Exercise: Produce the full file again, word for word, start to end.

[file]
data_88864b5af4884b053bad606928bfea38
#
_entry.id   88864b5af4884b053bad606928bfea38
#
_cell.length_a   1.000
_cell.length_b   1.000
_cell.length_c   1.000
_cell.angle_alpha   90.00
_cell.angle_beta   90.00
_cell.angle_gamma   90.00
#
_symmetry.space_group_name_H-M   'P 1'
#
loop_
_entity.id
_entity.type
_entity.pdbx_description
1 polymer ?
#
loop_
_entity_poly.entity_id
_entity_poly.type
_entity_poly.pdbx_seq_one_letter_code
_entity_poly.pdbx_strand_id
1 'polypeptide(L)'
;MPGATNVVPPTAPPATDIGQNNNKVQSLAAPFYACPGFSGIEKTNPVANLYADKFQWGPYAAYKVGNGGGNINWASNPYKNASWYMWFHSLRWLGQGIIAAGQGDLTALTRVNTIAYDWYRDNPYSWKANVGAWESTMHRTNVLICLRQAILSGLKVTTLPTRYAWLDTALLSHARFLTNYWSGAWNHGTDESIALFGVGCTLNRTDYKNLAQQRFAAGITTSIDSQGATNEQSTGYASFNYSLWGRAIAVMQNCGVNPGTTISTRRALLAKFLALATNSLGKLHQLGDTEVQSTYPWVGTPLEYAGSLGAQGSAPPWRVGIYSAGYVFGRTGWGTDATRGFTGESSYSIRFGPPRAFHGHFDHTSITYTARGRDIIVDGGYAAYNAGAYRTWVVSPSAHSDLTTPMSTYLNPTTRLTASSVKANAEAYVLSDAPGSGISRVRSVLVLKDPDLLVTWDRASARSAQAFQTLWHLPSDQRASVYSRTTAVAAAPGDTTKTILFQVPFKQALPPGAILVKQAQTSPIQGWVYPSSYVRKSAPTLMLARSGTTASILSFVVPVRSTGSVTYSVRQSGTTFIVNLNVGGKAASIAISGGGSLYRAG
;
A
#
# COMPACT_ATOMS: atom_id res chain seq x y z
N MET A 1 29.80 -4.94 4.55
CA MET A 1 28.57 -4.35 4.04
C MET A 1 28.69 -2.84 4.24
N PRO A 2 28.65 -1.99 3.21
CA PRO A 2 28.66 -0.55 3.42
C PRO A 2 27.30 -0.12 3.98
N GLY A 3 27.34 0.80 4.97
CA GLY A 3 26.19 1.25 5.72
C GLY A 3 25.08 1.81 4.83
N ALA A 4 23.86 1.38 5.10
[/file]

data_88864b5af4884b053bad606928bfea38
#
_entry.id   88864b5af4884b053bad606928bfea38
#
_cell.length_a   1.000
_cell.length_b   1.000
_cell.length_c   1.000
_cell.angle_alpha   90.00
_cell.angle_beta   90.00
_cell.angle_gamma   90.00
#
_symmetry.space_group_name_H-M   'P 1'
#
loop_
_entity.id
_entity.type
_entity.pdbx_description
1 polymer ?
#
loop_
_entity_poly.entity_id
_entity_poly.type
_entity_poly.pdbx_seq_one_letter_code
_entity_poly.pdbx_strand_id
1 'polypeptide(L)'
;MPGATNVVPPTAPPATDIGQNNNKVQSLAAPFYACPGFSGIEKTNPVANLYADKFQWGPYAAYKVGNGGGNINWASNPYKNASWYMWFHSLRWLGQGIIAAGQGDLTALTRVNTIAYDWYRDNPYSWKANVGAWESTMHRTNVLICLRQAILSGLKVTTLPTRYAWLDTALLSHARFLTNYWSGAWNHGTDESIALFGVGCTLNRTDYKNLAQQRFAAGITTSIDSQGATNEQSTGYASFNYSLWGRAIAVMQNCGVNPGTTISTRRALLAKFLALATNSLGKLHQLGDTEVQSTYPWVGTPLEYAGSLGAQGSAPPWRVGIYSAGYVFGRTGWGTDATRGFTGESSYSIRFGPPRAFHGHFDHTSITYTARGRDIIVDGGYAAYNAGAYRTWVVSPSAHSDLTTPMSTYLNPTTRLTASSVKANAEAYVLSDAPGSGISRVRSVLVLKDPDLLVTWDRASARSAQAFQTLWHLPSDQRASVYSRTTAVAAAPGDTTKTILFQVPFKQALPPGAILVKQAQTSPIQGWVYPSSYVRKSAPTLMLARSGTTASILSFVVPVRSTGSVTYSVRQSGTTFIVNLNVGGKAASIAISGGGSLYRAG
;
A
#
# COMPACT_ATOMS: atom_id res chain seq x y z
N MET A 1 29.80 -4.94 4.55
CA MET A 1 28.57 -4.35 4.04
C MET A 1 28.69 -2.84 4.24
N PRO A 2 28.65 -1.99 3.21
CA PRO A 2 28.66 -0.55 3.42
C PRO A 2 27.30 -0.12 3.98
N GLY A 3 27.34 0.80 4.97
CA GLY A 3 26.19 1.25 5.72
C GLY A 3 25.08 1.81 4.83
N ALA A 4 23.86 1.38 5.10